The NYU Steinhardt Program in Educational Theatre has offered a comprehensive suite of course offerings in drama in education since it was founded in 1966. Thousands of teaching artists, teachers, arts administrators, community leaders, and scholars in diverse contexts have been educated in the theory and application of drama in education. Students can gain the license to teach Theatre K-12 in the New York City school system, and can take combined studies in Theatre and English, and Theatre and Social Studies.
Drama in Education (DiE) is a term we broadly use to define a set of practices which privilege make-believe play as a significant learning medium in the human lifespan. DiE refers to artistic activity where participants can role-play situations, act out imaginary scenarios, or demonstrate fictitious images for the purposes of insight and growth.
Our approach is shaped by a commitment to three processes: Action, Reflection, Transformation (ART). Ed Theatre is ART, and so we immerse students in the required curriculum competencies, such as those found in the NYC Theatre Blueprint. We privilege process-oriented approaches at the undergraduate, masters and doctoral levels and have become leaders in the movement known as process drama, which is non-scripted collaborative enactment under the watchful gaze of an experienced facilitator. DiE teaches concepts, raises awareness, assists with skill development, promotes collaborative learning, builds community, and generates aesthetic knowledge.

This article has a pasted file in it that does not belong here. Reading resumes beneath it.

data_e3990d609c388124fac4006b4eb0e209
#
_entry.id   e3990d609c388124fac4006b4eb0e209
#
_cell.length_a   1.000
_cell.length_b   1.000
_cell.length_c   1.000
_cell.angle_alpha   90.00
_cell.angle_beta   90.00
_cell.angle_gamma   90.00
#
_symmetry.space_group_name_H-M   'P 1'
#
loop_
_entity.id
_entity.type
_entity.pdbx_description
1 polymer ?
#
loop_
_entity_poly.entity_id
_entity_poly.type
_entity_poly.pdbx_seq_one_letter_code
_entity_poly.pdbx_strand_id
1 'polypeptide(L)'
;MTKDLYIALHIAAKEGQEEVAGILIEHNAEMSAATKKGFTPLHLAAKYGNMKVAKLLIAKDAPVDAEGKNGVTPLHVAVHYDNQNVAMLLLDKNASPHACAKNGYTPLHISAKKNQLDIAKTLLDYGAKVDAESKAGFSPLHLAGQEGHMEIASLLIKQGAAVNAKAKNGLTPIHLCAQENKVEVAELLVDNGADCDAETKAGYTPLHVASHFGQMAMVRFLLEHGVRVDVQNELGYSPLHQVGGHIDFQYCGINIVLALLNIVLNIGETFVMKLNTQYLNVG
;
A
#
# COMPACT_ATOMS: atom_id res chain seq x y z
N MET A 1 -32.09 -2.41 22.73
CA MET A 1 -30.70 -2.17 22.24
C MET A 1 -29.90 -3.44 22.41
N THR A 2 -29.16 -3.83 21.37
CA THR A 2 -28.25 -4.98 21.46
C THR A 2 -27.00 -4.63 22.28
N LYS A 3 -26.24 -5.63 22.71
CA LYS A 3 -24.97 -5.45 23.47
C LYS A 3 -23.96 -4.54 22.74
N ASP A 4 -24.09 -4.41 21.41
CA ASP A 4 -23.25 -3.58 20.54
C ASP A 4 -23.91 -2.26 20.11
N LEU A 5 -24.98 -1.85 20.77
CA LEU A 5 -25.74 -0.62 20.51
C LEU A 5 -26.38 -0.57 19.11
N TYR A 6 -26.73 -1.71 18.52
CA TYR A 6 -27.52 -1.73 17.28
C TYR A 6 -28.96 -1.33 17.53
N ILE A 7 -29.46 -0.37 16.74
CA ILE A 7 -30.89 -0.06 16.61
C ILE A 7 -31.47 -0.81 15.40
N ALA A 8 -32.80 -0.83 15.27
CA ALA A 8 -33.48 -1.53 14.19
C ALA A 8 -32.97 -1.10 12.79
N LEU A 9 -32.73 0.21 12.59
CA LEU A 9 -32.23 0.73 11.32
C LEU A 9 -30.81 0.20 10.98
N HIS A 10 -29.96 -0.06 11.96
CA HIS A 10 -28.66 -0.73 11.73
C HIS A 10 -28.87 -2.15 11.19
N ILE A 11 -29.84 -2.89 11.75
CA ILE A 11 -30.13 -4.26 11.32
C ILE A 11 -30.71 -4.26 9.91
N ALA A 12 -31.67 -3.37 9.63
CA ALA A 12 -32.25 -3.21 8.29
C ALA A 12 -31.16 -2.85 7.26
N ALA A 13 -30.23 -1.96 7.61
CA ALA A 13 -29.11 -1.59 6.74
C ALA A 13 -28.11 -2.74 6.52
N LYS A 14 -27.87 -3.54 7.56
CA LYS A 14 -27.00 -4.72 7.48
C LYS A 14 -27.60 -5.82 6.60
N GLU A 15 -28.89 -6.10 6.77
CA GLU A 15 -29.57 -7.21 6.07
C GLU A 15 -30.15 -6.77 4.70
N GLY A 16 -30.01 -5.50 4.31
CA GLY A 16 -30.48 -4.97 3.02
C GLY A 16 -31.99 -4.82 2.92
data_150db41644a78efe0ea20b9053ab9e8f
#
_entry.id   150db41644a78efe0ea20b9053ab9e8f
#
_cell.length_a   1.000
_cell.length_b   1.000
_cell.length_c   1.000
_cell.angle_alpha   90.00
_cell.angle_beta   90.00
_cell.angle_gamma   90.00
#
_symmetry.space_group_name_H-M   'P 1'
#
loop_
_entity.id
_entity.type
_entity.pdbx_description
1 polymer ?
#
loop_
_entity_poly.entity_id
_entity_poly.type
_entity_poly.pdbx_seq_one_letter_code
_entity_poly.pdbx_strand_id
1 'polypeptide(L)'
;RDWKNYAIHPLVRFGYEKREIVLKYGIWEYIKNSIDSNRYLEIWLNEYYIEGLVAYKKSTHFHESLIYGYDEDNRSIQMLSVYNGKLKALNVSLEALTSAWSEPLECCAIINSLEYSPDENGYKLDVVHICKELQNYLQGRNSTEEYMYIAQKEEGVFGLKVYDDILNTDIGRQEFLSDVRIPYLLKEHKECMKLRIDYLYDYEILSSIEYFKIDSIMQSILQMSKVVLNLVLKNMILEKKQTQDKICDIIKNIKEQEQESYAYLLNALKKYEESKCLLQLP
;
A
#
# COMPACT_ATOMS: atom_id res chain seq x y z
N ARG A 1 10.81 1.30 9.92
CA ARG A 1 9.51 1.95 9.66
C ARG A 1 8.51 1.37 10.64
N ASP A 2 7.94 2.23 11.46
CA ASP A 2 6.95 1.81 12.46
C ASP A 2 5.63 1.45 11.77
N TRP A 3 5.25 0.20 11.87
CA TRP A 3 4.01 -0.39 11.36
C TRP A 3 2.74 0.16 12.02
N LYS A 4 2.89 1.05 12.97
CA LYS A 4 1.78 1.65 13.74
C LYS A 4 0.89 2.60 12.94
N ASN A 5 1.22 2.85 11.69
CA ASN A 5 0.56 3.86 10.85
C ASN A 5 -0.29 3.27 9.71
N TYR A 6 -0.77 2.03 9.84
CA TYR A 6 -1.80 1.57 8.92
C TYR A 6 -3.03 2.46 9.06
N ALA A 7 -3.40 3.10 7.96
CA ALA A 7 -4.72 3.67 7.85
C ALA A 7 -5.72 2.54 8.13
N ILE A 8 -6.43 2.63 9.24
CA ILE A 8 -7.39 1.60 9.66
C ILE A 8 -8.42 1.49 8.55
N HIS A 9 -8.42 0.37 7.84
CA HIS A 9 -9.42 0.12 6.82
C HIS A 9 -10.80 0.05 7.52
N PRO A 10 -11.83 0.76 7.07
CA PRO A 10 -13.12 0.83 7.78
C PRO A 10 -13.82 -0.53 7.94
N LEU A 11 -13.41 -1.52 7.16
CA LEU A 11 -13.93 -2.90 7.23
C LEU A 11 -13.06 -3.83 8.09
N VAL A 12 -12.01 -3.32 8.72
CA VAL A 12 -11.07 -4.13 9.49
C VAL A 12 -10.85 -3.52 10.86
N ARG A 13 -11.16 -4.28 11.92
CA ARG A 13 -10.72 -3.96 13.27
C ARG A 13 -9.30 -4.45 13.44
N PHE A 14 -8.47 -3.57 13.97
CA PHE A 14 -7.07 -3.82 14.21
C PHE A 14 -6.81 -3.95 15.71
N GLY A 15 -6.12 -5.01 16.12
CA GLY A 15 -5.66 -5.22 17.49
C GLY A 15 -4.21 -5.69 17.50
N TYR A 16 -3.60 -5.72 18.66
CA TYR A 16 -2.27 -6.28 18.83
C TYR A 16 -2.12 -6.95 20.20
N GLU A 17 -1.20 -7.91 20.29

The Program in Educational Theatre is an innovator with its global connections. A study abroad program has been offered since 1973 where students from all degree levels can learn first hand from the field's leaders how to make, present and assess drama in education. Our students have a worldly understanding of the key movements, philosophies and pedagogical approaches, and they have collaborated with groundbreaking teachers like: Judith Ackroyd (Role Reconsidered), Julian Boal (Popular Theatre), Gavin Bolton (Towards a Theory of Drama in Education), Dorothy Heathcote (The Dorothy Heathcote Story), Jonothan Neelands (Making Sense of Drama), Helen Nicholson (Theatre and Education), Cecily O'Neill (Drama Structures), Michael Rohd (Theatre for Community, Conflict and Dialogue), Johnny Saldana (The Drama of Color) and Philip Taylor (The Drama Classroom). Few other programs could boast of such an extended world-class faculty.
Graduates hold teaching and university posts worldwide; they develop artist in residency programs; they write and implement curriculum resources; and they lead educational and community outreach programs in urban and rural landscapes. Alumni hold notable positions as artists, educators, academics and administrators.
The program develops future educators and artist-practitioners proficient in the:
- purpose and contribution of drama in education to cultural life
- philosophies and praxis of DiE
- construction and evaluation of DiE
- application and research of DiE in diverse contexts